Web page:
I receive dozens of phone calls and hundreds of emails each month from those who think they want to get involved in trading for a living. So much of our industry is simply misunderstood that I thought it was time for an analysis, hoping to help those in their quest. .... .... ...

    Full article


  9. ScottSam


    There are many prop firms out there that require a capital contribution and take a cut of the profits.

    - Charging 0.20/1000 and the bare minimum monthly fees (Sterling + exchanges), how else can they make money if they do not get a cut of a trader's profits ?

    - For many firms, their share of the traders profits is their ONLY revenue.

    - They let you trade their capital because you deposit 2000-5000 and get 100k-200k-300k + in buying power. Where do you think that money comes from ?

    - They need to protect themselves by letting the trader be responsible for his losses because 90% OF PROP TRADERS LOSE MONEY. Of course if you look at a firm's CURRENT traders, the success rate will be higher. That's because MANY have come and gone and you'll never hear about these guys burning through 3k-5k in 2 weeks and leaving. The firm makes ZERO off these guys if it charges dirt-cheap commish and doesn't profit off monthly fees. In fact, it requires a lot of time and effort on their end only to come up with zero profit and, most of the time, a frustrated trader bad mouthing because he can't figure out why he lost.

    Now please explain to me how you expect a prop firm charging 20 cents per 1000 shares and making 0 on monthly fees to survive if they get a cut of their 10% of profitable traders, but have to assume a cut of 90% of negative expectation traders.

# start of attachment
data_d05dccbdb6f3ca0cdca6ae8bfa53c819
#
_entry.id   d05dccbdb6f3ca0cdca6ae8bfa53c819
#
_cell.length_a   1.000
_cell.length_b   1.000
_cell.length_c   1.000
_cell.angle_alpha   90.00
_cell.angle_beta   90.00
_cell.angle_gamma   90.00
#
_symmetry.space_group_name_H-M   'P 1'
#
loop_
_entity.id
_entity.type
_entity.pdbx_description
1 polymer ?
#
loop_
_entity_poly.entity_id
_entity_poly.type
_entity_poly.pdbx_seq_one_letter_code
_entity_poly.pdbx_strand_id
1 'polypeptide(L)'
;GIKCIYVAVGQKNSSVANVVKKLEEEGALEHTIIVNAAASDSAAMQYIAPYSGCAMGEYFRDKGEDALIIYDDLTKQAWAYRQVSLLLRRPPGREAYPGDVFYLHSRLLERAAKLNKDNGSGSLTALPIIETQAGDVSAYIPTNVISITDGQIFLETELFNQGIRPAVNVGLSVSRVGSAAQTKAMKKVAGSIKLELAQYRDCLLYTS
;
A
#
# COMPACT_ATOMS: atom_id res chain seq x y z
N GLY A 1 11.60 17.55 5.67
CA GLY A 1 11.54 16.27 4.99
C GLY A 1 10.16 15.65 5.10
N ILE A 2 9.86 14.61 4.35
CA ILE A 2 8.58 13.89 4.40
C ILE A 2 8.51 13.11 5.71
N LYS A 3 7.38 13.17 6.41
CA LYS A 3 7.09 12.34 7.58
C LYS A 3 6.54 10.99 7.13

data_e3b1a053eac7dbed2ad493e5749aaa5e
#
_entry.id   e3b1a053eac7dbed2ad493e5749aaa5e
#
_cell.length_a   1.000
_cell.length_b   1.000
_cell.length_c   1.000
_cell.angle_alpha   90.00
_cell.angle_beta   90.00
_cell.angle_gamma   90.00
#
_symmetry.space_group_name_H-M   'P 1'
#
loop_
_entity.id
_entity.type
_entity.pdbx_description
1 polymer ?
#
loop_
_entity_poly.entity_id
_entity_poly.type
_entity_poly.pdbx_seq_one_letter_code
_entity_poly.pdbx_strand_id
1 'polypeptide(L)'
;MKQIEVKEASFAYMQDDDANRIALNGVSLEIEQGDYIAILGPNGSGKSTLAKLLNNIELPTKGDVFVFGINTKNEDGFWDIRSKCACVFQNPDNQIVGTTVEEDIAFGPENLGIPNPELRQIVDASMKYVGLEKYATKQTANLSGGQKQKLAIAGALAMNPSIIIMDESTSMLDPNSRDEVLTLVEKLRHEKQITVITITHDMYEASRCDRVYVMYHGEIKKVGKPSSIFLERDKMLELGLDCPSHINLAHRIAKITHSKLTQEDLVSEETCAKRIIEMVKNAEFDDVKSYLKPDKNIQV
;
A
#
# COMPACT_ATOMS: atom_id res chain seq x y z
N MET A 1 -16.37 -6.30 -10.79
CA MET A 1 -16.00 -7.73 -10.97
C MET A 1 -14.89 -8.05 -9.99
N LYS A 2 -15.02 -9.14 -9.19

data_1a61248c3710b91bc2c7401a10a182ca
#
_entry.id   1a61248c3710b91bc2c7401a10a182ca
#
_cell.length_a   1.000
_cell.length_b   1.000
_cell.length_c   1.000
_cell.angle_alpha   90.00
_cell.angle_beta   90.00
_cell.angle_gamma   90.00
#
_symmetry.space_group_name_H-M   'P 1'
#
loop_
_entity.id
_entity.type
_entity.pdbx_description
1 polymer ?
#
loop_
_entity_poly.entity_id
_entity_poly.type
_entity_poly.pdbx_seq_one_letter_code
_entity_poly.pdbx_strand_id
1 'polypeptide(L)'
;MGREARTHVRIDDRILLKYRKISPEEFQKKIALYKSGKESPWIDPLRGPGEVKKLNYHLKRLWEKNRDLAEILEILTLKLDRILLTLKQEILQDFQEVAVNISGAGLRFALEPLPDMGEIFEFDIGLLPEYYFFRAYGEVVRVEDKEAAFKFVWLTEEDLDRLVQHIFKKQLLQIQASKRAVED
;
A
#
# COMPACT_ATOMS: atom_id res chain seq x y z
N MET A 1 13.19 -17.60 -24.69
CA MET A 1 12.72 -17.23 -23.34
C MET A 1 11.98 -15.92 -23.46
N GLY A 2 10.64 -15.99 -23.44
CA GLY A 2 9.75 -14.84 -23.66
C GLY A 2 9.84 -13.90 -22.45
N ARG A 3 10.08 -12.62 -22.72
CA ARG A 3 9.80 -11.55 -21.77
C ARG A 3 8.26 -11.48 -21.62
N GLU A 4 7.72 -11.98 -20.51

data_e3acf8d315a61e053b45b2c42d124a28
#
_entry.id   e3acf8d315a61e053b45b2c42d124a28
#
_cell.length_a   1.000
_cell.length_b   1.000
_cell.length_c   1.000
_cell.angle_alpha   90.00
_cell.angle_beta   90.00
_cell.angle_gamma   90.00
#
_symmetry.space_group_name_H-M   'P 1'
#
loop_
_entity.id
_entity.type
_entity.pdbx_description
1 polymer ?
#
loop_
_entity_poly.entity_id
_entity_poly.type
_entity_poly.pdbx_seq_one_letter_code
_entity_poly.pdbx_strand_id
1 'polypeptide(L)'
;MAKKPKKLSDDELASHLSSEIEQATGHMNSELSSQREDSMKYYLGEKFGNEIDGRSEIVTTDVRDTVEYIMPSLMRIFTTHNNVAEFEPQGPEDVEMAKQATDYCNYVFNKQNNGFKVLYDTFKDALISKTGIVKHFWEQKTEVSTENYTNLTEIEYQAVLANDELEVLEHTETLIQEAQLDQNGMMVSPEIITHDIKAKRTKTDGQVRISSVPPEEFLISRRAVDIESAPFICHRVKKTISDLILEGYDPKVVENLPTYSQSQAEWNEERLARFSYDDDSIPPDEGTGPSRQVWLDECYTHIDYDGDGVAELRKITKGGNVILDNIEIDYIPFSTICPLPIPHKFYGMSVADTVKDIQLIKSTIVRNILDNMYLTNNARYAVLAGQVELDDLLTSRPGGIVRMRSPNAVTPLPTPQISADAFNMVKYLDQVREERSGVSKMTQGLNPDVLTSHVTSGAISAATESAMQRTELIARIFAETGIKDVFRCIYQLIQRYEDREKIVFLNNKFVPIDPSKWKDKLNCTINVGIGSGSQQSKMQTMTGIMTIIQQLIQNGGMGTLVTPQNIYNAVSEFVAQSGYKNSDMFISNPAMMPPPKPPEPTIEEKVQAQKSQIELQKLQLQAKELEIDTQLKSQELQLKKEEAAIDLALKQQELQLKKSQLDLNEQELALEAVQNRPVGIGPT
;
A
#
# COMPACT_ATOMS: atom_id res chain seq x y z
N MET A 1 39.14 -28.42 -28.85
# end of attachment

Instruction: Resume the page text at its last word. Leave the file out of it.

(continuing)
There are so many threads created every week on a variation of this topic, but the fact is that this is very simple to understand, once explained correctly !
  10. TsTrades


    Yeah, okay, that's technically true, but I don't think that's what most of think of when they hear the words "trading someone else's capital." I mean, if you look at it that way, whenever you buy on margin when trading independently, you're trading your broker's capital. Yet I don't hear brokerage firms advertising the chance to trade their capital! I'm sorry, but advertising the chance to trade the firm's capital when all you're really doing is gaining more leverage (a double-edged sword, obviously) in trading money YOU put in is deceptive. Not false, but deceptive. There's a difference.

    Actually, since I started this thread (a few weeks ago already), I've become a little more educated about this "world," and have discovered that there ARE in fact firms out there in which you are TRULY trading their capital. There are even some in which you get a base salary too! The catch? They're extremely hard to get into, especially now, but that's a different subject. The other catch is that they take a lot more of the profits, but I don't think that's a problem if you're trading some else's capital and have the chance to trade more of it as you improve. But my point is that there IS a business model in which the firm can let people trade their capital and make money themselves -- they're not charities, so I'm sure they do in fact make money themselves.

    To sum up, the main point I've become aware of only in the past few weeks is that there are two kinds of prop firms out there -- actual prop firms, and trading "arcades" that call themselves prop firms. I actually wasn't even familiar with the term "trading arcade" when I started this thread. And they're what you seem to be defending. Which is fine I guess -- I'm not saying they're evil. They're a certain kind of business, and like all businesses, they try to make money. Fine. I just think that they should be more upfront about what they are and what they're offereing people. Some of them even advertise on, by the way, which I think is extremely disingenuous. A non-salaried job would be one thing -- there are sales jobs like that, but they're still jobs. But these firms are advertising on job sites, but only offering you the chance to become a customer, not just a non-salaried employee. If they were, in fact, more upfront, it would avoid a lot of confusion from people like me a few weeks ago!
    #10     Oct 8, 2009